The Double Recovery § 1722 Forgot

In personal injury cases seeking damages, questions arise about whether a Plaintiff can plead, prove, and recover damages that were already paid for by another source. Normally you would have to worry about the application of the “collateral source rule” that prevents the fact finder from hearing that certain damages were already paid for and allows for the possibility of double payment. But the collateral source rules is not absolute. 75 Pa. C.S. § 1722 prohibits such double recovery, and you can offset any such payments from collateral sources from your end-of-the-day bill. But is it that simple—have the tort reform advocates won a complete victory? Unfortunately, § 1722 and related double recovery principles are not always so simple. Below, we will discuss how the collateral source rule in Pennsylvania applies to cases in general and the differences in how it applies in the automobile context.

Pennsylvania Collateral Source Rule and § 1722

Pennsylvania recognizes the collateral source rule under its common law. The collateral source rule is a plaintiff-friendly rule that allows a plaintiff to collect “the damages caused by the tortfeasor’s misconduct regardless of compensation the victim has received from other sources.” Denardo v. Carneval, 444 A.2d 135, 140 (1982). The rule only excludes evidence of those benefits that were already paid by a collateral source. Consequently, defendants cannot offset claimed damages by a plaintiff’s earlier receipt of benefits from another source paying for the same injuries which are alleged to have been caused by the defendant. Simmons v. Cobb, 906 A.2d 582, 585 (Pa. Super. Ct. 2006).

In the insurance arena, such application of the collateral source rule has the impact of increasing insurance premiums and providing plaintiffs with a windfall that could exceed the value of a loss. So, seeking to limit automobile insurance premiums in Pennsylvania, the Pennsylvania General Assembly enacted the Pennsylvania Motor Vehicle Financial Responsibility Law in 1984, which was then substantially amended in 1990. The text at issue is as follows:

In any action for damages against a tortfeasor, or in any uninsured or underinsured motorist proceeding, arising out of the maintenance or use of a motor vehicle, a person who is eligible to receive benefits under the coverages set forth in this subchapter, or workers’ compensation, or any program, group contract or other arrangement for payment of benefits as defined in section 1719 (relating to coordination of benefits) shall be precluded from recovering the amount of benefits paid or payable under this subchapter, or workers’ compensation, or any program, group contract or other arrangement for payment of benefits as defined in section 1719.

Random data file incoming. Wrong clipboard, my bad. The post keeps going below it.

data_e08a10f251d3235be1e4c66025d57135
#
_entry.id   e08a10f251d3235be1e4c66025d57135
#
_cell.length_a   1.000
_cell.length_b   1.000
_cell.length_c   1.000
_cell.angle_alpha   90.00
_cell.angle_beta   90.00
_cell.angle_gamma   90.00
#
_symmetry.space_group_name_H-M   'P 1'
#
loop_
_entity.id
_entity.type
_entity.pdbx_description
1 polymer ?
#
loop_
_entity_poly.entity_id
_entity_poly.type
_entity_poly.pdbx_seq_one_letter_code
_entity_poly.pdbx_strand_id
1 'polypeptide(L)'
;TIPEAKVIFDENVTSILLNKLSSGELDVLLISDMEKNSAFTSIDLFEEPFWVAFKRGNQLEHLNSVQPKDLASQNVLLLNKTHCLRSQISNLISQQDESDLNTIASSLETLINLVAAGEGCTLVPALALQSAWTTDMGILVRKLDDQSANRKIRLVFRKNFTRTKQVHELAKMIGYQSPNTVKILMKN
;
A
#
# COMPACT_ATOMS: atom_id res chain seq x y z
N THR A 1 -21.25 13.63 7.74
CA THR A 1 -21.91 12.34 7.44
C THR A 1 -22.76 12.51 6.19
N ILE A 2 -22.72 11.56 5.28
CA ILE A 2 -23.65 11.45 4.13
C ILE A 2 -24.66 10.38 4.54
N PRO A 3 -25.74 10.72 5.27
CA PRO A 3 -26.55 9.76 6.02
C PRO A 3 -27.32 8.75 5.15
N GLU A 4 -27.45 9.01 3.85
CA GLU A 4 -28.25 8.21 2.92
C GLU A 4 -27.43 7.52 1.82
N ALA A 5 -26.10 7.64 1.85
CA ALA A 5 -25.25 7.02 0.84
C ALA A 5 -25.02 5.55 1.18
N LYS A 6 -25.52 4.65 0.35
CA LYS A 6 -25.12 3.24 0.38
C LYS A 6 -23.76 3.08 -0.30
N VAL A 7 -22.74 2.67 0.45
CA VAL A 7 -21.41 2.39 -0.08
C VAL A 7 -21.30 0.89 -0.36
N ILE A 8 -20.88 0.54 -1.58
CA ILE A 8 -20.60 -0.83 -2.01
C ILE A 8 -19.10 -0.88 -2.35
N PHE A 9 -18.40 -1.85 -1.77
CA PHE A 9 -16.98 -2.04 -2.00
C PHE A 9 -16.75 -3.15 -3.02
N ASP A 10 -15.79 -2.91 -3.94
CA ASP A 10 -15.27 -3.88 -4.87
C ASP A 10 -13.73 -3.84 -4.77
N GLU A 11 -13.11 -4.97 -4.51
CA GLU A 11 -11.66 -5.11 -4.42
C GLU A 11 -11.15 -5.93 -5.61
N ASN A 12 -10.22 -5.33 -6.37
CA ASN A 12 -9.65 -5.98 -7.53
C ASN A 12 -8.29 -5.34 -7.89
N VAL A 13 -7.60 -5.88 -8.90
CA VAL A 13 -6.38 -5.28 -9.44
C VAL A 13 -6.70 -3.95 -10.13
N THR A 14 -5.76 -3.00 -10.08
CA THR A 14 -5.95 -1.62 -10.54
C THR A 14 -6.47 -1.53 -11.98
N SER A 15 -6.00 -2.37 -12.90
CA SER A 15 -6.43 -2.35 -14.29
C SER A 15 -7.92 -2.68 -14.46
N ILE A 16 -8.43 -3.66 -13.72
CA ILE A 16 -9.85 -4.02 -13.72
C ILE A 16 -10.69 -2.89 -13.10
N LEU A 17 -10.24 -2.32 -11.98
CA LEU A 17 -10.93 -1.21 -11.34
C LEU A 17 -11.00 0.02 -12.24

75 Pa. C.S. § 1722 (emphasis added). Section 1722 of the MVFRL abrogates the common law collateral source rule. This means in the context of automobile accidents, there is no collateral source rule so there is no double recovery by automobile accident victims. The provision works in tandem with 75 Pa. C.S. § 1720, limiting the right of subrogation for a collateral source’s recovery. Therefore, plaintiffs are prevented from trying to collect damages that they have already received benefits under another policy.

Even still, there are some exceptions to this. Due to federal preemption issues, plaintiffs can “double recover” Medicare, ERISA, and Social Security benefits because of federal preemption. See, e.g., Klinefelter v. Faultersak, 31 F.Supp.2d 457, 459 (E.D. Pa. 1998) (“[42 U.S.C. § 1395y(b)(2)(A)(ii)] preserves Medicare’s right to reimbursement when and if medical benefits are paid by a private insurer. Medicare thus also preempts § 1722.”). Part of this rationale likely stems from the fact that Medicare and other federal programs have rights of reimbursement from insurers and other parties, unlike non-federal programs whose right of subrogation is barred by § 1720. See also In re Avandia Mktg., 685 F.3d 353, 367 (3d. Cir. 2012) (“[Medicare Advantage Organizations] have the same right to recover as the Medicare Trust fund does.”). In other words, by virtue of having to reimburse these types of payments the plaintiff avoids “double recovery” and, in turn, equitable consideration compel the ability to put forth these benefits before a fact finder due to the plaintiff’s reimbursement obligations.